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Friday, August 28, 2009

How can I make a man OUT of YOU?

Lead me from dreaming to waking.
Lead me from opacity to clarity.
Lead me from the complicated to the simple.
Lead me from the obscure to the obvious.
Lead me from intention to attention.
Lead me from what I'm told I am to what I see I am.
Lead me from confrontation to wide openness.
Lead me to the place I never left,
Where there is peace, and peace
- The Upanishads

*note*
Tranquil as a forest
But on fire within
Once you find your center
you are sure to win
You're a spineless, pale
pathetic lot...


And you haven't got a clue
Somehow I'll make a man
out of you ..
(Be a man)
We must be swift as
the Coursing river
(Be a man)
With all the force
of a great typhoon
(Be a man)
With all the strength
of a raging fire
Mysterious as the
dark side of the moon...

-added by danny-(in these verses ,,be a man,, means activating the mind principle whom can control the mysterious dark side of the moon,which contains the power)

Saturday, August 15, 2009

Refuge in Awakening

Lead me from dreaming to waking.
Lead me from opacity to clarity.
Lead me from the complicated to the simple.
Lead me from the obscure to the obvious.
Lead me from intention to attention.
Lead me from what I'm told I am to what I see I am.
Lead me from confrontation to wide openness.
Lead me to the place I never left,
Where there is peace, and peace
- The Upanishads

*note* this is the last talk of Ajaan Lee Dhammadharo,just before he died.
Quite interesting.
-added by danny-
..............................
A Refuge in Awakening
by
Ajaan Lee Dhammadharo
translated from the Thai by
Thanissaro Bhikkhu
© 1998–2009

ye keci buddham saranam gatase
na te gamissanti apaya-bhumim
pahaya manusam deham
deva-kayam paripuressantiti

"Those who have gone to the Buddha as refuge
will not go to the realms of deprivation.
On abandoning the human body,
they will fill the ranks of the gods."

I will now explain this verse so that you can practice in a way leading to the supreme attainment, capable of eliminating all your suffering and fears, reaching the refuge of peace.

We come into this world without a substantial refuge. Nothing — aside from the Buddha, Dhamma, and Sangha — will follow us into the next life. These three are the only things in which we can take refuge both in this life and in lives to come.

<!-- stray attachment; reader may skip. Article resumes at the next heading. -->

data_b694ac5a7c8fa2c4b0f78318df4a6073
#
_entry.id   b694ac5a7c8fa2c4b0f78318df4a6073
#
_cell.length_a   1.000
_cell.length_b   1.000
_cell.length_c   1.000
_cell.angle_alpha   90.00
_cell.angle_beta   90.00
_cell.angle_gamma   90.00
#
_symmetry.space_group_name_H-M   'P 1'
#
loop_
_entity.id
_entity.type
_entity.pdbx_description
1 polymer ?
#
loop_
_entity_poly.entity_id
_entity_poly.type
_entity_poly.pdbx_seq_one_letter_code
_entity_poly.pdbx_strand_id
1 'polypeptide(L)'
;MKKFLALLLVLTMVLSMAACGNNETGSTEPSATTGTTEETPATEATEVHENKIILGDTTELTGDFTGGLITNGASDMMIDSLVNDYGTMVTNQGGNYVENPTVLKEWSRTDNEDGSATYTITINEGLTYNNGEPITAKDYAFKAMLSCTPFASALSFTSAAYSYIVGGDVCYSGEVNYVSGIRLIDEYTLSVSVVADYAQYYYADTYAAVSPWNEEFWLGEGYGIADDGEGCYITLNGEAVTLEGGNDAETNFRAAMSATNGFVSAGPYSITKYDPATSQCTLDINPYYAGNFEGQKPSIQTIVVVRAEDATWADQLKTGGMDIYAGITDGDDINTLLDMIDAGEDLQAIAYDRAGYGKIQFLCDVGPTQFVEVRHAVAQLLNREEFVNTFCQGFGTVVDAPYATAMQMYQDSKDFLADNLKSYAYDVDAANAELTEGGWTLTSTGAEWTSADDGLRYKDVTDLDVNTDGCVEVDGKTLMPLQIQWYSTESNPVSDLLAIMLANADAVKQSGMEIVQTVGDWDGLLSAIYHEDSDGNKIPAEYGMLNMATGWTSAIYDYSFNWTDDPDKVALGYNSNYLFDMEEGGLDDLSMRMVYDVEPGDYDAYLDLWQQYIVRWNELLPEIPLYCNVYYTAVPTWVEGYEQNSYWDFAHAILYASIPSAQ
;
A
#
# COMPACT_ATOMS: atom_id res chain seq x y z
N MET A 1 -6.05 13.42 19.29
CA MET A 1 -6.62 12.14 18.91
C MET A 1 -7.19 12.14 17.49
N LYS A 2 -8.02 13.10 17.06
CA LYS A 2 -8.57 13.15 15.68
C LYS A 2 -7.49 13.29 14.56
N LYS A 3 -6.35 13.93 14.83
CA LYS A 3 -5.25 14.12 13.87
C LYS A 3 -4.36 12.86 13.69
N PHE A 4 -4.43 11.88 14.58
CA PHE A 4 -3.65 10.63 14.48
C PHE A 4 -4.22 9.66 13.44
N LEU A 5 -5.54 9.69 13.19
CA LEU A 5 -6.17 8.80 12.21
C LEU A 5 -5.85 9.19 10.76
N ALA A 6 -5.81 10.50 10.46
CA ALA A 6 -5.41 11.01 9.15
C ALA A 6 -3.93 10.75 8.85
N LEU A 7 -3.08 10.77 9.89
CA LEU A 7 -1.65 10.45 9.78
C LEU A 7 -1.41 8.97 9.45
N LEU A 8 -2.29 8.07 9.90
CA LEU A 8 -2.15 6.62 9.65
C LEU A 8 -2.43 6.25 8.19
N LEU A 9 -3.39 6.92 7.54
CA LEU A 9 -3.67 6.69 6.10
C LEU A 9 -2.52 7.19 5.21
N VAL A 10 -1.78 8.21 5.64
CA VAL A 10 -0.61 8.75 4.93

There are two levels on which people take refuge in the Triple Gem. Some take refuge only allegorically, on the level of individuals, whereas others take refuge on the level of inner qualities, by developing the steps of the practice within themselves.
I. On the level of individuals

A. Buddha. Buddhas are people who have attained purity of heart. There are four types:

1. Rightly self-awakened Buddhas: those who have attained Awakening on their own, without anyone to teach them, and who have established a religion.

2. Private Buddhas: those who have gained Awakening without establishing a religion. On attaining the goal, they live by themselves.

3. Disciple Buddhas: those who have practiced in line with the teachings of a Buddha until they too have gained Awakening.

4. Learned Buddhas: those who have studied the teachings in detail, have followed them, and have attained the goal.

All four of these types are individual people, so to take refuge in them is to take refuge on the level of individuals. They can give us refuge only in a shallow and not very substantial way. Even though taking refuge on this level can be advantageous to us, it helps us only on the level of the world and can give only temporary protection against falling into the realms of deprivation. If we lose faith in these individuals, our mind can change to a lower level — for all individuals fall under the laws of all conditioned things: They are inconstant and changing, subject to stress, and not-self — i.e., they can't prevent their own death.

So if you go to a Buddha as refuge on the level of individuals, there are only two sorts of results you'll get: at first gladness, and then sadness when the time comes to part — for it's the nature of all individuals in the world that they arise, age, grow ill, and die. The wisest sages and the most ordinary people are all equal on this point.